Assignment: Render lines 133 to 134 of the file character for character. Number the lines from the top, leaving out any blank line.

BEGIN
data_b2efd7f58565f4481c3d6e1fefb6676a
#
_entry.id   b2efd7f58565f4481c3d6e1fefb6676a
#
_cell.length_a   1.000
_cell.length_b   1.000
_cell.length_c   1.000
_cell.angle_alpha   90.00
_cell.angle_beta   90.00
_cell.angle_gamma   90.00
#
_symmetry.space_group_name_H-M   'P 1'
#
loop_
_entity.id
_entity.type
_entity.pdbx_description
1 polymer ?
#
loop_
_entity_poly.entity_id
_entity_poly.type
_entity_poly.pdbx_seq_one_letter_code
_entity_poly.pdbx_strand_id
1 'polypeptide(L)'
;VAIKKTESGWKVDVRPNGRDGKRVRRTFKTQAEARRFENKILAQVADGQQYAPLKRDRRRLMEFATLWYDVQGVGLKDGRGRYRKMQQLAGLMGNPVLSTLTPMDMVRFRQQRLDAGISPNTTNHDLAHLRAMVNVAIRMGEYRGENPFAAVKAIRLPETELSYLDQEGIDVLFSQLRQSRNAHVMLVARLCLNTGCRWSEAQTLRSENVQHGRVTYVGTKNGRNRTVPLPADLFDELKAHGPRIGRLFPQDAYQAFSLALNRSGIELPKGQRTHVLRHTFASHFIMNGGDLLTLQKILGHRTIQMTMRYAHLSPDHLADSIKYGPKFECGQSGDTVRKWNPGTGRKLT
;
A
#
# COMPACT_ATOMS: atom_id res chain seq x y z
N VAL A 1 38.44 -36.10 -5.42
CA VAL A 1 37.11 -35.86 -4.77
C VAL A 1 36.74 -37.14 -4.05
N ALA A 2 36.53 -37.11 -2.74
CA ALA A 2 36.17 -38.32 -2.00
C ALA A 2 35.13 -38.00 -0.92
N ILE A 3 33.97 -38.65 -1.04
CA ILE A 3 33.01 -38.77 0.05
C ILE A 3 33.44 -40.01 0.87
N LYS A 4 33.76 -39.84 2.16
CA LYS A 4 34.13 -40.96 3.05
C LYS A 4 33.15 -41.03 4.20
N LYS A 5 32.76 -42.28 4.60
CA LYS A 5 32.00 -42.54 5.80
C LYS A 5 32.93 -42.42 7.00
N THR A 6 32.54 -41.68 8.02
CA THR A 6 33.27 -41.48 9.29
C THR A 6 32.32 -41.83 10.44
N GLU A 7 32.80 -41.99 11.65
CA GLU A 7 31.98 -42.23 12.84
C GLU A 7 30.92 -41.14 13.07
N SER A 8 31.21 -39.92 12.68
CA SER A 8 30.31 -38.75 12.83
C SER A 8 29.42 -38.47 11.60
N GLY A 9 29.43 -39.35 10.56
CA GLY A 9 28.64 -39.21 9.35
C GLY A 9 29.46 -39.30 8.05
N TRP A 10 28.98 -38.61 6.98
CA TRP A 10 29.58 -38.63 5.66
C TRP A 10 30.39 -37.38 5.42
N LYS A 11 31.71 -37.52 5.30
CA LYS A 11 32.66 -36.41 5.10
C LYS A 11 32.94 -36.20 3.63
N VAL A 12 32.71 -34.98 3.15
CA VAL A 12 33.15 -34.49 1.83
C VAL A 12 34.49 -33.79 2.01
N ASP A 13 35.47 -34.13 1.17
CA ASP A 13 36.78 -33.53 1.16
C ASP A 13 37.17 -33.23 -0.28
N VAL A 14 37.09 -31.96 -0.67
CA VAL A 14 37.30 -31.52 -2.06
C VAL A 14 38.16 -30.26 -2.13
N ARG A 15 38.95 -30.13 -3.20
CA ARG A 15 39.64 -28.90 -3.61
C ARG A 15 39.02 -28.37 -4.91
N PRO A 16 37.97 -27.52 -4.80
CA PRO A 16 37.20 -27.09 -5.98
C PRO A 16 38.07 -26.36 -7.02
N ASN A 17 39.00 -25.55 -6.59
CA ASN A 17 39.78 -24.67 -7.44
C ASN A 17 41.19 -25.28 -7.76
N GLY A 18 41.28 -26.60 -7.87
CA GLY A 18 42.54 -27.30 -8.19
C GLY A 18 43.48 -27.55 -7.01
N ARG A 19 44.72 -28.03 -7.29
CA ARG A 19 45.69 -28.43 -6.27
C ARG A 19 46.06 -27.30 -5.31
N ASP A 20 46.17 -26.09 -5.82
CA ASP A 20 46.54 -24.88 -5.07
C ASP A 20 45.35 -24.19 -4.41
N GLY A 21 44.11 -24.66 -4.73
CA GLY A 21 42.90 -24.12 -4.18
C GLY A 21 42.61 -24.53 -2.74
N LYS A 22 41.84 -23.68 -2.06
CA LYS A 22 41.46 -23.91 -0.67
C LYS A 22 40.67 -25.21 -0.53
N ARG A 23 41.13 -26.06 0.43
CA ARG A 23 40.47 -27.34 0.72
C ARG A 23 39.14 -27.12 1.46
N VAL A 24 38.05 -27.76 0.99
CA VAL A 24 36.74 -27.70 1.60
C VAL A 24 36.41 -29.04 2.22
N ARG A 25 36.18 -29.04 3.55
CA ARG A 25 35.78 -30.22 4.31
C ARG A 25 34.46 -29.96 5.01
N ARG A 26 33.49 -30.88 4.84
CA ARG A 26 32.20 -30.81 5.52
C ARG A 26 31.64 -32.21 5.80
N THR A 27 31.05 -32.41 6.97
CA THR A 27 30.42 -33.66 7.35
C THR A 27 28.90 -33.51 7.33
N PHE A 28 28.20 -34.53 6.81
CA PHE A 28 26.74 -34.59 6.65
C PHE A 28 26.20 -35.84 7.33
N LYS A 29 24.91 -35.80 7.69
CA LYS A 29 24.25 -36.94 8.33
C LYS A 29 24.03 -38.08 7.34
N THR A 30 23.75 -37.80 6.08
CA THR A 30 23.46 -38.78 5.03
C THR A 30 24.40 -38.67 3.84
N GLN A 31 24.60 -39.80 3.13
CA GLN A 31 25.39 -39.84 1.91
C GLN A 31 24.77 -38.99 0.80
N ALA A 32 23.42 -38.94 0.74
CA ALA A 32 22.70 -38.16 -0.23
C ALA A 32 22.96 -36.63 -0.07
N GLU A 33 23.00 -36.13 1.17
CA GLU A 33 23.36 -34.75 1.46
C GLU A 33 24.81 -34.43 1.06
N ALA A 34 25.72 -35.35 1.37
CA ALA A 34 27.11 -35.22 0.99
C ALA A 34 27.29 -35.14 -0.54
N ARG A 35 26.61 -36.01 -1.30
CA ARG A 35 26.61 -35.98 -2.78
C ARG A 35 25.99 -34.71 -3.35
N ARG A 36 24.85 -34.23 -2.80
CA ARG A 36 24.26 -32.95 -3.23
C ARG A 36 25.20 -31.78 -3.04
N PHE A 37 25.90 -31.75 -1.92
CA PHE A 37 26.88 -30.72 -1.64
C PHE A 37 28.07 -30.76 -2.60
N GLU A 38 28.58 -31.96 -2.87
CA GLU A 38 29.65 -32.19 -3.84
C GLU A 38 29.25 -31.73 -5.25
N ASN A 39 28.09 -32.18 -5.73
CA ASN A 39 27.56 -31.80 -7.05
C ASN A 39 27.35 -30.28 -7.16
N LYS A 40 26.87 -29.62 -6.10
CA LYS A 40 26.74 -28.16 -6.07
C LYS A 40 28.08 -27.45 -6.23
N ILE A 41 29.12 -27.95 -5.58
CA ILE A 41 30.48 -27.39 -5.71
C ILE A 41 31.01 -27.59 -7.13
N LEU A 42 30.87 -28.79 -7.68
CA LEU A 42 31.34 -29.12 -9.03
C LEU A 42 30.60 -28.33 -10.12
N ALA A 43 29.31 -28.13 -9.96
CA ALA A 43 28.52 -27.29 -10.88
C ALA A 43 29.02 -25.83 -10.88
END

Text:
N ARG A 35 26.61 -36.01 -1.30
CA ARG A 35 26.61 -35.98 -2.78